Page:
As the great-great-granddaughters of early Utah lawmaker Elizabeth Ann Pugsley Hayward, Emily Wessman and Toni Wyeth always make it to the polls.
In 1915, Hayward and other women rode in a Salt Lake City parade of automobiles — decorated with flags in the suffrage movement’s colors of purple, white and gold — to Hotel Utah, to meet U.S. Sen. Reed Smoot and encourage him to support national suffrage.
Hayward was elected that year to the state House of Representatives and later to the Senate. In 1919, when Utah ratified the 19th Amendment, the vote was based on a resolution proposed by Hayward. (Utah women had regained voting rights with statehood in 1896, after previously voting from 1870 to 1887 in Utah Territory.)
The next year will see celebrations and events throughout the country leading up to the centennial of the date now known as Equality Day. On Aug. 26, 1920, the U.S. Secretary of State certified the amendment that had passed eight days earlier.
Wyeth often thinks about all the women today who have benefited from the legions of women who fought for suffrage, and especially Hayward.
“You always hear about Susan B. Anthony, and that’s awesome. Don’t get me wrong,” said Wyeth, 60, who lives in Texas. “But this is my great-great-grandmother, and that’s exciting.”
“It’s a great legacy,” added Wessman, 46, of Holladay. “I’m so honored to be a descendant of hers.”
Hayward’s descendants have pieced together her life from family stories, newspaper archives, photographs, letters and memorabilia. Wessman is working on digitizing old files and updating genealogy websites. Her cousin, Amy Tanner Thiriot, an independent historian, published some of what they’ve found on her blog, The Ancestor Files. She also created a Wikipedia page for Hayward.
“It’s a point of pride for the family that we have this connection to history,” said Thiriot, 47, who lives in Pennsylvania. “And it has meaning to be able to introduce our children … to be able to tell their grandchildren, ‘Here’s your ancestor who was involved in suffrage, who was involved in women’s rights, who was a state senator before most women in the country could vote.’”
Motherhood to state Senate
Hayward was born Dec. 23, 1854, in Salt Lake City. Her parents converted to The Church of Jesus Christ of Latter-day Saints and came to Utah from England.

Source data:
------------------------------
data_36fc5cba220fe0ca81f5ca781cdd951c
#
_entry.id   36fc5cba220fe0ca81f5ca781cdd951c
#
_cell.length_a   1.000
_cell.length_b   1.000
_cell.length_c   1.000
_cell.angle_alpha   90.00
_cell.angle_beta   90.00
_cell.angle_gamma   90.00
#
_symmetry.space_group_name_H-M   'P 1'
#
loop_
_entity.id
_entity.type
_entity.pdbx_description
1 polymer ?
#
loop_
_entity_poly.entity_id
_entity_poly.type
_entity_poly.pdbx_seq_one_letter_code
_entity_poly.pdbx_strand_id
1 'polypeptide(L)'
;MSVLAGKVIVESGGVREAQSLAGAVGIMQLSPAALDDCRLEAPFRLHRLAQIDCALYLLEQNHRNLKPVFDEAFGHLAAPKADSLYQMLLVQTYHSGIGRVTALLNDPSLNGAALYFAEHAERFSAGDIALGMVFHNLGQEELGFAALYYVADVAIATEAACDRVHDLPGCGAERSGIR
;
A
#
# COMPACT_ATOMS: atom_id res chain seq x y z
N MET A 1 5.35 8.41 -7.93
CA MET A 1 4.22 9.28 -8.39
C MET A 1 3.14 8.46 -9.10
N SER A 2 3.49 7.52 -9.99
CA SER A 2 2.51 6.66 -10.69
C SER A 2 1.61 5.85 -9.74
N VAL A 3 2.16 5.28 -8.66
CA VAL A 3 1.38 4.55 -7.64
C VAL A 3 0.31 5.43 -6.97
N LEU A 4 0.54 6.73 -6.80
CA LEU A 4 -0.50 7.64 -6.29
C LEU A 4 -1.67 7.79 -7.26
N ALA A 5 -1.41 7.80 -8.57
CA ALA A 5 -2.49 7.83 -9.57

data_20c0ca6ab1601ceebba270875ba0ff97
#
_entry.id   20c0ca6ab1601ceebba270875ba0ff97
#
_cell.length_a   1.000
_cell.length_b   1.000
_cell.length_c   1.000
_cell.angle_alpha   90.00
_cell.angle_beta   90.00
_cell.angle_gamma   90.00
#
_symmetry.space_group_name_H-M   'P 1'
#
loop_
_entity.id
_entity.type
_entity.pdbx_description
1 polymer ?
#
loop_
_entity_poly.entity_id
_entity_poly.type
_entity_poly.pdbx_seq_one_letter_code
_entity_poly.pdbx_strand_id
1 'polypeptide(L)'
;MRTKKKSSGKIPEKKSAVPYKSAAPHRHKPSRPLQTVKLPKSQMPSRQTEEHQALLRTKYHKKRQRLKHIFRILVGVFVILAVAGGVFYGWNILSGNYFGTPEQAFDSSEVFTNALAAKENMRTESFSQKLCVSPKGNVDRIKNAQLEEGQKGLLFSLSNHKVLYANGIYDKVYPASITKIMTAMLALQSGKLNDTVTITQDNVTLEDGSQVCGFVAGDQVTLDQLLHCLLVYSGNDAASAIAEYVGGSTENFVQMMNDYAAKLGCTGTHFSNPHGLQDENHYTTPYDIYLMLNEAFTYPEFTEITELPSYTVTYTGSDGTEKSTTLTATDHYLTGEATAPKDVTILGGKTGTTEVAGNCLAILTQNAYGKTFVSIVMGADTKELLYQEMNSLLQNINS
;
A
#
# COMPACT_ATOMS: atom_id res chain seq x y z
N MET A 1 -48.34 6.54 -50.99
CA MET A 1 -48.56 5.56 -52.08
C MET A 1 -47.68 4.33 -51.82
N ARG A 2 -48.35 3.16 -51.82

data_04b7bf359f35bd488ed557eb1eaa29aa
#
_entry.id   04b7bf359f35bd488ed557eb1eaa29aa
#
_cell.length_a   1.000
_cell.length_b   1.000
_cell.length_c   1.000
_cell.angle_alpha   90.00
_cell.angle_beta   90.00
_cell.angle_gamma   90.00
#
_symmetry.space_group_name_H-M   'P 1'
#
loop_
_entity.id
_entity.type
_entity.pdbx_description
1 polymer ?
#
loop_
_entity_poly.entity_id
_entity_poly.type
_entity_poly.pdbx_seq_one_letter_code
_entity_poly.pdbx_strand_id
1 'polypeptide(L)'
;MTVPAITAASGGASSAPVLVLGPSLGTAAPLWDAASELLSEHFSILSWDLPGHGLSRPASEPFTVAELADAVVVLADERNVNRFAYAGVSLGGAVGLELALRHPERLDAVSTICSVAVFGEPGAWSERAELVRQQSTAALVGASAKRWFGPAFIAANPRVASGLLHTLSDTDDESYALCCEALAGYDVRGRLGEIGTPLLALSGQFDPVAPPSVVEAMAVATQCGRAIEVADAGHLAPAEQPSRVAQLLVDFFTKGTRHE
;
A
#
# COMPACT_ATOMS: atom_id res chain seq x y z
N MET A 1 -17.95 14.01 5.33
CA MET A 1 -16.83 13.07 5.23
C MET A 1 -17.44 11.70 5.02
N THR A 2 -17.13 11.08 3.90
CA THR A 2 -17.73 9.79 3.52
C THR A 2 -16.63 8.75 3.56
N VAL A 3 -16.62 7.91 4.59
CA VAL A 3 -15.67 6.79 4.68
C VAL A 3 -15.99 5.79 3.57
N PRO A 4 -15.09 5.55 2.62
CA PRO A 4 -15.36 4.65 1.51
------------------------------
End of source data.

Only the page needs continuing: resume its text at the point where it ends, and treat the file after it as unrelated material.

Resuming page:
On her 21st birthday, Hayward married her husband, Henry J. Hayward. They had nine children together, three of whom lived to adulthood. Wyeth said she admires the strength Hayward must have had to endure so much loss.
Hayward was “always interested in the welfare of children,” according to Thiriot’s blog. She joined a range of organizations, including a parent-teacher association, the city playground commission, public library board, Daughters of Utah Pioneers and Women’s Democratic Club, among others. In 1908, Hayward was a Utah delegate to the National Democratic Convention in Colorado.
In the House of Representatives, she introduced bills addressing women’s working hours and child labor. On Feb. 27, 1919, she became the first woman to preside over the Utah Senate.
Hayward’s descendants have learned more about her work from items she left behind. Wyeth has a bunch of ribbons Hayward accumulated from the different causes she supported over the years. Once in a while, Wyeth said her son digs through the ribbons and researches more about them.
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When she was growing up, Thiriot said, her grandparents showed her a collection of decorative spoons that Hayward collected during her travels advocating for various issues.
Wyeth learned about Hayward from her mother and grandmother while growing up. “They just always instilled in me a love for Elizabeth and everything that she stood for,” she said. “She was proud to be a woman and to have a voice and be able to use it.”
Peggy Barber, 76, who lives in California, learned about her ancestor from her father, Hayward’s grandson. “Because of her, Dad knew women did not have to take a backseat to men and could be influential in their own right,” she said.
The right to vote
In June 1919, Congress passed the 19th Amendment, but at least 36 states needed to ratify it before it could become law. Utah held a special session that year and unanimously voted to ratify on Sept. 30.
In the days surrounding the vote, Salt Lake City newspapers gave Hayward credit for proposing the resolution. Reading through the articles, her descendants noticed that the reporters didn’t refer to Hayward by her husband’s name, as Mrs. Henry J. Hayward, as was common practice. Wyeth and Wessman think that’s notable.
“She was her own voice,” Wyeth said.
Hayward set a high bar with her accomplishments, but Wessman likes to remember something that Norinne Hayward Husbands, Hayward’s granddaughter, told her: Hayward was terrible at cooking and cleaning.
“I look up to her very highly, but yet I know she was human. And that’s nice,” Wyeth said.
Hayward remained active in her later years, as local organizations recognized her for her work and newspapers noted her birthday celebrations.
After Hayward died on Jan. 26, 1942, The Salt Lake Tribune published an article calling Hayward an “estimable lady and influential citizen.”
“Intensely feminine in all her varied responsibilities, unassuming but independent, reserved but resolute, Mrs. Hayward was one of the most capable and courageous women of her community and time,” according to the article.
Becky Jacobs is a Report for America corps member and writes about the status of women in Utah for The Salt Lake Tribune. Your donation to match our RFA grant helps keep her writing stories like this one; please consider making a tax-deductible gift of any amount today.